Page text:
While there was error in permitting a witness to testify to certain statements made by one Hoover, the manager of the theatre, relative to what was done to save the property from water damage, yet, in view of the findings of the auditor, the bills presented by those who did various portions of the work, and especially the testimony of the witness O'Toole, these statements of Hoover were in the main merely cumulative evidence. It is plain that the lessee was not harmed by the admission of this evidence. Boisvert
v. Ward, 199 Mass. 594 . Perivoliotis v. Eveleth, 251 Mass. 444 .
A witness who was engaged in the business of repairing theatre chairs was permitted to state what he would have charged to repair each seat which had been damaged by the flood. The lessee stated that it had no objection to the form of the question but excepted, as the judge might well have understood, on the ground that the subject matter of the inquiry was not in issue but that the only issue was whether the lessee exceeded the authority given to it by Stoneman in purchasing new seats and backs for the chairs. From the subsequent testimony of this witness, it is apparent that the evidence was admitted as bearing upon the fair and reasonable cost of repairing the chairs. The specific objection now relied upon -- that the witness stated what he would have charged and not what would be the fair and reasonable cost for repairing the seats -- was not brought to the judge's attention. Having urged a single ground of objection to the admission of the evidence and a ruling having been made upon such objection, we think it was the duty of counsel if he contended that the evidence was inadmissible upon another ground to urge that point and not permit the judge to proceed on the theory that there was no objection other than the one which had been disposed of by the ruling. The failure to mention this specific point to the trial judge, when what was stated purported to be the sole reason for objecting to the admission of the evidence, precludes it from raising the point in this court. Anderson v. Beacon Oil Co. 281 Mass. 108 . Rothwell v. First National Bank of Boston, 286 Mass. 417 . Holt v. Mann, 294 Mass. 21 . Kolasinski v. Paczkowski, ante, 73.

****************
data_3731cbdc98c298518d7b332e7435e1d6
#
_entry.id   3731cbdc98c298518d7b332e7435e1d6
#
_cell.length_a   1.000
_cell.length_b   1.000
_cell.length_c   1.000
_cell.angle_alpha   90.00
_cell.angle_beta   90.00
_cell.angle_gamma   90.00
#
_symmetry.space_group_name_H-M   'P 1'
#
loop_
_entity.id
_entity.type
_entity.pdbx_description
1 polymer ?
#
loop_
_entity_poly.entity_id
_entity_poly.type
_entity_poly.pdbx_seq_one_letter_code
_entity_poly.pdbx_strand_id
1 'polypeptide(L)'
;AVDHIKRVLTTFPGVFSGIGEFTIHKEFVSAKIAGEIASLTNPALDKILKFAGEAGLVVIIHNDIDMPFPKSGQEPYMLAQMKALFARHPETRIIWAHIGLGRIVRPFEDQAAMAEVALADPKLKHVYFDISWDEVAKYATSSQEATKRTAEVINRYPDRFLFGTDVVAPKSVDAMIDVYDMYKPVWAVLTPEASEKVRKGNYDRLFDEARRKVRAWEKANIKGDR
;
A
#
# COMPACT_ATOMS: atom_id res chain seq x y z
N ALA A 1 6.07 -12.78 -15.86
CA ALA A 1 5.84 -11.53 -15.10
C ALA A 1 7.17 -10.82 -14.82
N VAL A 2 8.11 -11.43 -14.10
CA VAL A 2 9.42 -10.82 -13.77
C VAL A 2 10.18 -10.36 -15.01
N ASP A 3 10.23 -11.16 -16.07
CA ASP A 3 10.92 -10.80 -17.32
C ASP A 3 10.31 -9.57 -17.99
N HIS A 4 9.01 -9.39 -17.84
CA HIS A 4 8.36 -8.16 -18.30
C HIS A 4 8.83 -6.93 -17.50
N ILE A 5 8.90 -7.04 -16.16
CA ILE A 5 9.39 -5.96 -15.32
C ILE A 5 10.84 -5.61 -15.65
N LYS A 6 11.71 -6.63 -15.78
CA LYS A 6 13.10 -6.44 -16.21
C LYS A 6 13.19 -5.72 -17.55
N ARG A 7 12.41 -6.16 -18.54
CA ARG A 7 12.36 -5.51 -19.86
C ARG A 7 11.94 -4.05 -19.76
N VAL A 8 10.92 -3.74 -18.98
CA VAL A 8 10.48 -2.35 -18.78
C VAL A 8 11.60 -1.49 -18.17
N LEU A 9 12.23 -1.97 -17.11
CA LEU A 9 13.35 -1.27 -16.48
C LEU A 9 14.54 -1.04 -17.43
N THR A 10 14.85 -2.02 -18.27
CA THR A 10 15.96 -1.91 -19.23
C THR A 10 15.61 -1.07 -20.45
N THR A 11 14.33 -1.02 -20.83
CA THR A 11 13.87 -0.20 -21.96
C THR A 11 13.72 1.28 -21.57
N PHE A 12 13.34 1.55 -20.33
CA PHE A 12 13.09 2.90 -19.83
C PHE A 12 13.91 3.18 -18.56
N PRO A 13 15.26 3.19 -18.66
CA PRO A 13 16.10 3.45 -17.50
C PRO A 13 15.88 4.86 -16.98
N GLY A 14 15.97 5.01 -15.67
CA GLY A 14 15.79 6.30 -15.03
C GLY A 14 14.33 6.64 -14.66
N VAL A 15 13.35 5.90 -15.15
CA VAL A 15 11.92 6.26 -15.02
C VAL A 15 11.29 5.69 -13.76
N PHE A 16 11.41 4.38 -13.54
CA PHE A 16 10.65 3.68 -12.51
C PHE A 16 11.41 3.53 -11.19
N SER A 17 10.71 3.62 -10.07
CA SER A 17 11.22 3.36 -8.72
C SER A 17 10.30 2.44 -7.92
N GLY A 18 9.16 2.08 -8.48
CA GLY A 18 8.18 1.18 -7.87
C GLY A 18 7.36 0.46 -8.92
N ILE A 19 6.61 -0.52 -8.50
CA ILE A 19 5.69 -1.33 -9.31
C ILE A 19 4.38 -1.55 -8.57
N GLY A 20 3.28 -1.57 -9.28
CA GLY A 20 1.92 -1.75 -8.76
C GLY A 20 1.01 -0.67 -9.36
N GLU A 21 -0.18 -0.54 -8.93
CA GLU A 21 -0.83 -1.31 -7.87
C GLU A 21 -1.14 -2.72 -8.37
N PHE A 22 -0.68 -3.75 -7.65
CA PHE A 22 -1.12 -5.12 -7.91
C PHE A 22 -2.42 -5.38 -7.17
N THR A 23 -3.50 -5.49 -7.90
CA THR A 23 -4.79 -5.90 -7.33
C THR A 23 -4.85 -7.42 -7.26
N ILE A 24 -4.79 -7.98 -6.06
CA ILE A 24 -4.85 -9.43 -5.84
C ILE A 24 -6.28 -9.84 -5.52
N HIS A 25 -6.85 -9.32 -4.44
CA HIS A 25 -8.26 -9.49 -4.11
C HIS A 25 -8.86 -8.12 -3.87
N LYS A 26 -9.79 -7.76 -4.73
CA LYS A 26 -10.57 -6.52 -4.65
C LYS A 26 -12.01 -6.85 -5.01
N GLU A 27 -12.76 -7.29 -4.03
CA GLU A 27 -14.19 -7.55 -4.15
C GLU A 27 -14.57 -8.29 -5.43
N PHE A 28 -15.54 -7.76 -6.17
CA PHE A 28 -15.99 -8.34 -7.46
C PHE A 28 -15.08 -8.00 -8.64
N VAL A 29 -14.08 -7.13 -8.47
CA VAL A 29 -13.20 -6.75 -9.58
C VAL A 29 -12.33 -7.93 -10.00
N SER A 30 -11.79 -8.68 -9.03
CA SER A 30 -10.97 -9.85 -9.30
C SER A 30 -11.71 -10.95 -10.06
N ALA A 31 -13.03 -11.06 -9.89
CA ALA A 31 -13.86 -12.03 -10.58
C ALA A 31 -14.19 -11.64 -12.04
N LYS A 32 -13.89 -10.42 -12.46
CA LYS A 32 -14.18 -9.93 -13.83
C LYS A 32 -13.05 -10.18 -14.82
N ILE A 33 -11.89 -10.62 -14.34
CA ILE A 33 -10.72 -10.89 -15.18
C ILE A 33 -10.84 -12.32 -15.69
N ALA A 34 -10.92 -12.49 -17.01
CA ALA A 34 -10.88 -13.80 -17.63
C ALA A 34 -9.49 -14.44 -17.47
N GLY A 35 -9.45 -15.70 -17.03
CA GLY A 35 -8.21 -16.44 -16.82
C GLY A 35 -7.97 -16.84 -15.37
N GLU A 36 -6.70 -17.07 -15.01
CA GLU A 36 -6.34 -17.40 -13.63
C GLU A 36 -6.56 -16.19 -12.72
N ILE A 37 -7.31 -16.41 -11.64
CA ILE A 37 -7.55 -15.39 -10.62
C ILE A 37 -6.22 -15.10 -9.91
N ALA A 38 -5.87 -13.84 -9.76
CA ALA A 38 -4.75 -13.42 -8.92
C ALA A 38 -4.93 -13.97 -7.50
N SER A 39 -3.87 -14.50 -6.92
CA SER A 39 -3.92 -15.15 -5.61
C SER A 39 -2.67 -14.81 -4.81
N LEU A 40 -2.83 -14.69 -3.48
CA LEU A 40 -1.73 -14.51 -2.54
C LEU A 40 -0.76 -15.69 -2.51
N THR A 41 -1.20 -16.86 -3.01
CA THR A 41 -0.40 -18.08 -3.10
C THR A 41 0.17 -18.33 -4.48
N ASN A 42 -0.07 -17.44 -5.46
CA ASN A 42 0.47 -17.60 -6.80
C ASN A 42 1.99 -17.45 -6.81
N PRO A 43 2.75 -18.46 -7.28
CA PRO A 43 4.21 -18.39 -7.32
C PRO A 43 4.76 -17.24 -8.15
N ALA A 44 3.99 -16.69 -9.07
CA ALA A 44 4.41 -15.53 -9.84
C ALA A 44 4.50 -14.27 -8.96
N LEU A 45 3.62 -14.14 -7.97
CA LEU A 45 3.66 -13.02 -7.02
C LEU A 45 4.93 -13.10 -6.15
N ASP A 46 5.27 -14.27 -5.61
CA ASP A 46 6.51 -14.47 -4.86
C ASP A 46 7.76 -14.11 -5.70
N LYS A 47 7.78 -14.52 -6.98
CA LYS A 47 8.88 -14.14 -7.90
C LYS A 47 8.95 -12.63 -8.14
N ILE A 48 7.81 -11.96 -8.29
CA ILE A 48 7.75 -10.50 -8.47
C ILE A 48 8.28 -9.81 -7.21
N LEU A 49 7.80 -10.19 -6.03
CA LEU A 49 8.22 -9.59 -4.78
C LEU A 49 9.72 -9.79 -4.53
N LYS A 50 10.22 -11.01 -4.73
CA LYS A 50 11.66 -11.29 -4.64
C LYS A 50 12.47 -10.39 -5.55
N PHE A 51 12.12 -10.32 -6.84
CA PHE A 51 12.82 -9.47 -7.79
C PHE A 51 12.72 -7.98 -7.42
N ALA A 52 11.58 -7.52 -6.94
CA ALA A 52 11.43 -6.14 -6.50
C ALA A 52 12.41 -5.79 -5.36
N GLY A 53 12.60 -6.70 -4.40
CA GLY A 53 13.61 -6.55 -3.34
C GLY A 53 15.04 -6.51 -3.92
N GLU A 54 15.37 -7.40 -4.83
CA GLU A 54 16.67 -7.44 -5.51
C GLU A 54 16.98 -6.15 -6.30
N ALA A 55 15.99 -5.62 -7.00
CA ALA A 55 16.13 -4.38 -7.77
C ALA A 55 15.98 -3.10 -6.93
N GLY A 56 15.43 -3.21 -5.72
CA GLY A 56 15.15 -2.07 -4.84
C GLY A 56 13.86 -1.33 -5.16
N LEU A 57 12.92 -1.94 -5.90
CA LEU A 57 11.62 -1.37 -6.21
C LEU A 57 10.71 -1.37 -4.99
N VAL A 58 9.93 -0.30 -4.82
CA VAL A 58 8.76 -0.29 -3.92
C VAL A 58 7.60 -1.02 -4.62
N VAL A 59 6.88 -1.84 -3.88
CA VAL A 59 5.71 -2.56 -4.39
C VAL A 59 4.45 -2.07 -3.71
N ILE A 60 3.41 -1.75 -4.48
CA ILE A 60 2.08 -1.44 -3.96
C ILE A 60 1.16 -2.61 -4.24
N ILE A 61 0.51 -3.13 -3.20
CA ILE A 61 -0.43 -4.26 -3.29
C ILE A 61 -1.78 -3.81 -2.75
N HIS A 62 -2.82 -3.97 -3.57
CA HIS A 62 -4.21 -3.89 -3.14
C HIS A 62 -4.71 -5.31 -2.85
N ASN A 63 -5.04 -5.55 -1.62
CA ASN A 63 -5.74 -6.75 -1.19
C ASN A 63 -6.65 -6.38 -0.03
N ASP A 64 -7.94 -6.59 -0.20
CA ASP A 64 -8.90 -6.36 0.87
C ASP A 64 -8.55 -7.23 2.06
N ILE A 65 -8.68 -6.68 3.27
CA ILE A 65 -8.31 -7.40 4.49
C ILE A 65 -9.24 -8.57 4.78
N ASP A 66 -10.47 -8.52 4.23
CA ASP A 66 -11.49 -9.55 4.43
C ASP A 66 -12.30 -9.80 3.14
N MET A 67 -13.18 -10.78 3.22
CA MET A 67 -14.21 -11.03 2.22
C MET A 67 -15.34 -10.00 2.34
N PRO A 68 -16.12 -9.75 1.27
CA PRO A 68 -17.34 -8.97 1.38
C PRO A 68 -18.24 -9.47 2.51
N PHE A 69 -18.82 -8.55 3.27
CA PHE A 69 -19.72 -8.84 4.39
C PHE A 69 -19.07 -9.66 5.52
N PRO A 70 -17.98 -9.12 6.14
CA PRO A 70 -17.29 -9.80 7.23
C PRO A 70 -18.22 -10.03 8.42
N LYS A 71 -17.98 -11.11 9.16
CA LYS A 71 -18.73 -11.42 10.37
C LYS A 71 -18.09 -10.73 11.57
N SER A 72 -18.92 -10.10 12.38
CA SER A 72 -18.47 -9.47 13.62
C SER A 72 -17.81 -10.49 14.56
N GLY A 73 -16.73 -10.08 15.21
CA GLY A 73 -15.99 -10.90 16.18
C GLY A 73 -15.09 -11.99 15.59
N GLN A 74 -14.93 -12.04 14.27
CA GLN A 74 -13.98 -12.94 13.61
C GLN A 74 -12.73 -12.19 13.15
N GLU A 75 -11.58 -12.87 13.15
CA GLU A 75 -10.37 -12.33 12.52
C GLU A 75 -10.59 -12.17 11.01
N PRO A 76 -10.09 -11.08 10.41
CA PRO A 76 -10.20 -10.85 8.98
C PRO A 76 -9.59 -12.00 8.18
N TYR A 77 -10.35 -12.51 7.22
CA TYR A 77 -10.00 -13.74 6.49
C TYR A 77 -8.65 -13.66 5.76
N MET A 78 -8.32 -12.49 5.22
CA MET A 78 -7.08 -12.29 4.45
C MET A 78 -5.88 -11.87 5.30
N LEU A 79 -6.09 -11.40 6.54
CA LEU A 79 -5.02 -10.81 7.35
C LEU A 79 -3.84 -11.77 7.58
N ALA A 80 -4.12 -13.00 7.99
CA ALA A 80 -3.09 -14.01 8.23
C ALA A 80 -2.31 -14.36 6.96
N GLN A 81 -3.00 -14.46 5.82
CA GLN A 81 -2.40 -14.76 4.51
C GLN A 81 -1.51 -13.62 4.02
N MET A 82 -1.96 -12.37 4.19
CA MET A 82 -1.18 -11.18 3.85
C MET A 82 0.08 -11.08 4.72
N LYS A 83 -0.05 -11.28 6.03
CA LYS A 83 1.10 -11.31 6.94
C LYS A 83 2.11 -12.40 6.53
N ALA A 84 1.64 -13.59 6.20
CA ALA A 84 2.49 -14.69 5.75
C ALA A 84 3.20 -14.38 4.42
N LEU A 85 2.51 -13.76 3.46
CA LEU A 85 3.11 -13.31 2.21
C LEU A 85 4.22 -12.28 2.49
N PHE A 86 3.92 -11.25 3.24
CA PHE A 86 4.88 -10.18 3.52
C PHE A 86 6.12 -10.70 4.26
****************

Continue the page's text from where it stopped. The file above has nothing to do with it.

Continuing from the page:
There is nothing in the various other exceptions saved by the lessee in either case that requires further discussion. All of them have been examined and, as we perceive no prejudicial error, the entry in each case must be
[Note 1] The record states: "Counsel for the plaintiff in his argument to the jury stated that, subject to any instructions which the court might give in the matter, consideration was necessary to support a waiver." No objection appeared to have been made and no exception saved thereto. -- REPORTER.